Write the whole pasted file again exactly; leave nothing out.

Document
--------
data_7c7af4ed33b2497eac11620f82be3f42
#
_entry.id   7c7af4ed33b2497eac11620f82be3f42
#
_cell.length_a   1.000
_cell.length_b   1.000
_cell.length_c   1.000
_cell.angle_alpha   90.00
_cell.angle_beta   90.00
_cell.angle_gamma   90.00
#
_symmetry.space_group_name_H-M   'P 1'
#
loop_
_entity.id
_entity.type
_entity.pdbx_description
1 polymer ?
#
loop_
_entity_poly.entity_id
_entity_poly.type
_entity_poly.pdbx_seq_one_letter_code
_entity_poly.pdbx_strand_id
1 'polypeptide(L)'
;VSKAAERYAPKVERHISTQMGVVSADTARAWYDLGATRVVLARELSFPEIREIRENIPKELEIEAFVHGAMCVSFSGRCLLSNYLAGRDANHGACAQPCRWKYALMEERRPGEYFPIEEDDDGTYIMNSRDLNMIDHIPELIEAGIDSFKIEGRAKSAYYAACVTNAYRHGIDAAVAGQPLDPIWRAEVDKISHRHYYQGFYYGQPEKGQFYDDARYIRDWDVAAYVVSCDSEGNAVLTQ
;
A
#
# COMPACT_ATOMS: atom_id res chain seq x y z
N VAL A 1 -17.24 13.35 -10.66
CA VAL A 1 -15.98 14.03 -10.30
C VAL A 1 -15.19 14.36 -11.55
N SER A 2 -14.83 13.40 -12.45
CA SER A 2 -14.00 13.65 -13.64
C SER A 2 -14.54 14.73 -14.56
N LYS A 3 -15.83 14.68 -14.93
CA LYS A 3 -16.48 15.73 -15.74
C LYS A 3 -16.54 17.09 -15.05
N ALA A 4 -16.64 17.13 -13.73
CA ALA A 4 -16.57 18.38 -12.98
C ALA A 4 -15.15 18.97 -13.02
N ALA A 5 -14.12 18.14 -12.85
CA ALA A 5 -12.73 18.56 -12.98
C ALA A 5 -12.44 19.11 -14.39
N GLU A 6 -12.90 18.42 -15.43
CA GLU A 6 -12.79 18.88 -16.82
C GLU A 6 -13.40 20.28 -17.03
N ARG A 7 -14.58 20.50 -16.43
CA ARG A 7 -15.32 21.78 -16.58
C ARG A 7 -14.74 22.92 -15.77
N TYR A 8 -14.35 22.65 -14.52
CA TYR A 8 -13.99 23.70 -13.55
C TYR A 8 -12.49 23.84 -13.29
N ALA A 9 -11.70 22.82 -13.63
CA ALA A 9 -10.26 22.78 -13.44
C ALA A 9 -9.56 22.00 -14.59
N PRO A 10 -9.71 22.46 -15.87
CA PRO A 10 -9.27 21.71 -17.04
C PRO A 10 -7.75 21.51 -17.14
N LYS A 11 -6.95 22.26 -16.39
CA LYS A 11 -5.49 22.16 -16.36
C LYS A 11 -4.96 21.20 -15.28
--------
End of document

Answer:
data_7c7af4ed33b2497eac11620f82be3f42
#
_entry.id   7c7af4ed33b2497eac11620f82be3f42
#
_cell.length_a   1.000
_cell.length_b   1.000
_cell.length_c   1.000
_cell.angle_alpha   90.00
_cell.angle_beta   90.00
_cell.angle_gamma   90.00
#
_symmetry.space_group_name_H-M   'P 1'
#
loop_
_entity.id
_entity.type
_entity.pdbx_description
1 polymer ?
#
loop_
_entity_poly.entity_id
_entity_poly.type
_entity_poly.pdbx_seq_one_letter_code
_entity_poly.pdbx_strand_id
1 'polypeptide(L)'
;VSKAAERYAPKVERHISTQMGVVSADTARAWYDLGATRVVLARELSFPEIREIRENIPKELEIEAFVHGAMCVSFSGRCLLSNYLAGRDANHGACAQPCRWKYALMEERRPGEYFPIEEDDDGTYIMNSRDLNMIDHIPELIEAGIDSFKIEGRAKSAYYAACVTNAYRHGIDAAVAGQPLDPIWRAEVDKISHRHYYQGFYYGQPEKGQFYDDARYIRDWDVAAYVVSCDSEGNAVLTQ
;
A
#
# COMPACT_ATOMS: atom_id res chain seq x y z
N VAL A 1 -17.24 13.35 -10.66
CA VAL A 1 -15.98 14.03 -10.30
C VAL A 1 -15.19 14.36 -11.55
N SER A 2 -14.83 13.40 -12.45
CA SER A 2 -14.00 13.65 -13.64
C SER A 2 -14.54 14.73 -14.56
N LYS A 3 -15.83 14.68 -14.93
CA LYS A 3 -16.48 15.73 -15.74
C LYS A 3 -16.54 17.09 -15.05
N ALA A 4 -16.64 17.13 -13.73
CA ALA A 4 -16.57 18.38 -12.98
C ALA A 4 -15.15 18.97 -13.02
N ALA A 5 -14.12 18.14 -12.85
CA ALA A 5 -12.73 18.56 -12.98
C ALA A 5 -12.44 19.11 -14.39
N GLU A 6 -12.90 18.42 -15.43
CA GLU A 6 -12.79 18.88 -16.82
C GLU A 6 -13.40 20.28 -17.03
N ARG A 7 -14.58 20.50 -16.43
CA ARG A 7 -15.32 21.78 -16.58
C ARG A 7 -14.74 22.92 -15.77
N TYR A 8 -14.35 22.65 -14.52
CA TYR A 8 -13.99 23.70 -13.55
C TYR A 8 -12.49 23.84 -13.29
N ALA A 9 -11.70 22.82 -13.63
CA ALA A 9 -10.26 22.78 -13.44
C ALA A 9 -9.56 22.00 -14.59
N PRO A 10 -9.71 22.46 -15.87
CA PRO A 10 -9.27 21.71 -17.04
C PRO A 10 -7.75 21.51 -17.14
N LYS A 11 -6.95 22.26 -16.39
CA LYS A 11 -5.49 22.16 -16.36
C LYS A 11 -4.96 21.20 -15.28